Your hobby can make you rich


We hear stories about the entrepreneur who turned their love for classic cars or cooking or tinkering with computers—their hobby—into a successful business. But that’s not the only way a hobby can make you rich. 

The other way, the way most of us will do it, is to use our hobby or outside interest as something we do solely because we enjoy it. It’s fun. Interesting. A way to relax and get away from the pressures and demands of our work and responsibilities. 

You work harder or smarter when you give your body and brain that break.

You like watching videos about your favorite sport or app or indulging in another so-called guilty pressure. When you’re stuck in traffic or a boring meeting, you want to take a mental vacation for a few minutes and think about something you’re looking forward to doing later.

Do it. Without guilt. For no other reason than you enjoy it. 

If you don’t, if you continually deny yourself because you have more work to do, more responsibilities to take care of, you might eventually come to resent your work. A brief respite can help you recharge and take the next lap. 

But don’t go in the other direction. You still have work to do.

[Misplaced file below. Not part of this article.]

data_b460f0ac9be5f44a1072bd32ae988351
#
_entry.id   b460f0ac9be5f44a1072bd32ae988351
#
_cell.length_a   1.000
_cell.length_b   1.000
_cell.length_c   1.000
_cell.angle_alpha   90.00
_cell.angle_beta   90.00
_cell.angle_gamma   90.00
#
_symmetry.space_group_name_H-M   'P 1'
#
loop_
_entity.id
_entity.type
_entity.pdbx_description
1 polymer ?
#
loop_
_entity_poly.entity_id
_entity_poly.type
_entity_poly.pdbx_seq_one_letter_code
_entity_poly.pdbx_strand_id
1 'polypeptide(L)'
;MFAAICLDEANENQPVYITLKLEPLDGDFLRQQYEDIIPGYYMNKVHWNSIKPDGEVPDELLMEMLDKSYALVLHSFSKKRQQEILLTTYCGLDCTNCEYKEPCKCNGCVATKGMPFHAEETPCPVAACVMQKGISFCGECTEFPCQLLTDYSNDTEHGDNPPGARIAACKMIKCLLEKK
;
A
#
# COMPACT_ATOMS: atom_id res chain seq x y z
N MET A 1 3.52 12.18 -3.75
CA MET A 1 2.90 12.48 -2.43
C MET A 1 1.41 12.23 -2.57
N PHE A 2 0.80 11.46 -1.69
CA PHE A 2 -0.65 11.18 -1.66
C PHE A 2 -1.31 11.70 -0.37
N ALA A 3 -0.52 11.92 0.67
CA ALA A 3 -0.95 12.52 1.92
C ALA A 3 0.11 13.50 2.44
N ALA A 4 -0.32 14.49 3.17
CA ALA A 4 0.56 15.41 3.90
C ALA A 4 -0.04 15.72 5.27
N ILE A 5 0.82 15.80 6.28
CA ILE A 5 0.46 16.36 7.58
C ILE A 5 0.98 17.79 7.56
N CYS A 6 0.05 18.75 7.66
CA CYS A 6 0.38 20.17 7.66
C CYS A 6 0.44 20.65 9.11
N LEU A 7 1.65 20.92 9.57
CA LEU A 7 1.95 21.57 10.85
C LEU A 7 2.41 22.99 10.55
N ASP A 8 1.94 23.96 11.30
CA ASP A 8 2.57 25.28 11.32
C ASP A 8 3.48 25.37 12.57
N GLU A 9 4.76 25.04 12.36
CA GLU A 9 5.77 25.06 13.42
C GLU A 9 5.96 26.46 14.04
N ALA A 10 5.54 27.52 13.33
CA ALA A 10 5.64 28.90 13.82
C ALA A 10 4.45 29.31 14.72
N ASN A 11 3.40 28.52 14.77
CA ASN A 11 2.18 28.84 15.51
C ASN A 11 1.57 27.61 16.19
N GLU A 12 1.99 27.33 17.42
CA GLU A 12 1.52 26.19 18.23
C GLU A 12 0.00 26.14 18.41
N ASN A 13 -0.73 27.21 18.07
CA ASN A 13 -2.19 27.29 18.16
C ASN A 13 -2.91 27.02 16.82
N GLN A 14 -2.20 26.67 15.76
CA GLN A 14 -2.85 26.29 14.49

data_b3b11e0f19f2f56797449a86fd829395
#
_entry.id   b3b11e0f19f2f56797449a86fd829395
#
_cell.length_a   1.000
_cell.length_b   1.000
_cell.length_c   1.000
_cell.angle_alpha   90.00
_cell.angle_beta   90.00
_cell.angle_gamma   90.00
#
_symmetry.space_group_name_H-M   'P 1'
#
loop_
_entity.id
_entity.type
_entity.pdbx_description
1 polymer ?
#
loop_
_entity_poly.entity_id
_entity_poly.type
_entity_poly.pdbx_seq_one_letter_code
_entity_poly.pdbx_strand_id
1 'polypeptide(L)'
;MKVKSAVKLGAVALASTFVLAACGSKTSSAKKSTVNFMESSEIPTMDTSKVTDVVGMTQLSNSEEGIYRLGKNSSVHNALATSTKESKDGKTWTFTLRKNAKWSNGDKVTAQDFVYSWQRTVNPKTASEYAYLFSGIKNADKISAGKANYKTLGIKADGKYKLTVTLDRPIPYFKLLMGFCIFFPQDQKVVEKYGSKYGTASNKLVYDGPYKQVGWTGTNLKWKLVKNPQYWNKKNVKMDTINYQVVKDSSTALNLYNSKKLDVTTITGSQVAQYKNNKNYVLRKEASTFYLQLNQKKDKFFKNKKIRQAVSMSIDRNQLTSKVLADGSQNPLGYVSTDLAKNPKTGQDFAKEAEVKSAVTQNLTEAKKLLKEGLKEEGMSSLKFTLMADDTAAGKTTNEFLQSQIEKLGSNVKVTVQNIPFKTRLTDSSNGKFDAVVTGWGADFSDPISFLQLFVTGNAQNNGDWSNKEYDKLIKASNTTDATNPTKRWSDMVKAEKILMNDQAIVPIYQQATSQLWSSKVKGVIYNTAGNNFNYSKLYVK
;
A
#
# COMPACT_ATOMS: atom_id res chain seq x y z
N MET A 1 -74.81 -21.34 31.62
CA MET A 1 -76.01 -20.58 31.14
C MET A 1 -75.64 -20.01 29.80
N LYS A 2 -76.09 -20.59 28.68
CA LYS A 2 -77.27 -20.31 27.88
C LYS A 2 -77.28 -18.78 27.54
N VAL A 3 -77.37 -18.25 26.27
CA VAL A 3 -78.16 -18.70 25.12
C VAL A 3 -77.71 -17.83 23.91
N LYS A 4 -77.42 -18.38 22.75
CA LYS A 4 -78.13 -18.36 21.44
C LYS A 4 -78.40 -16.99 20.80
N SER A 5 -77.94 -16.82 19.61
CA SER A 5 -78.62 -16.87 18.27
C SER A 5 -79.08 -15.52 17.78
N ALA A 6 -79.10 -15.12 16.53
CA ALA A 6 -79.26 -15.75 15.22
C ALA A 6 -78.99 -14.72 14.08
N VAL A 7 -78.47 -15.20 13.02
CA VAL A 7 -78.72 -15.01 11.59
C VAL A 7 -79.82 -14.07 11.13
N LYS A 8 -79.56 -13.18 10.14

Give yourself a few minutes at lunch or after work to read a chapter in your current novel or the sports page. Play a word game or shoot some bad guys after you’ve finished your research or made one more call.

Your hobbies may not literally make you rich, but if they make you happy, your life will be infinitely richer.



If you’re like me, you download or clip a large number of articles and other materials you plan to read, process, or use later. And, if you’re like me, you often fall behind. Even though you regularly process and/or purge your inbox, it always seems to get bigger.  

Like The Blob, it continually grows. And it’s coming to get you.   

To get this mess under control, one thing I’ve done for my notes and clippings is to set up multiple inboxes instead of putting everything into one. Smaller inboxes are less overwhelming, making it more likely I will get through them instead of avoiding them as I sometimes do when I’m tired or busy with other things.

It’s easier to get thorough 20 articles than it is to get through 200.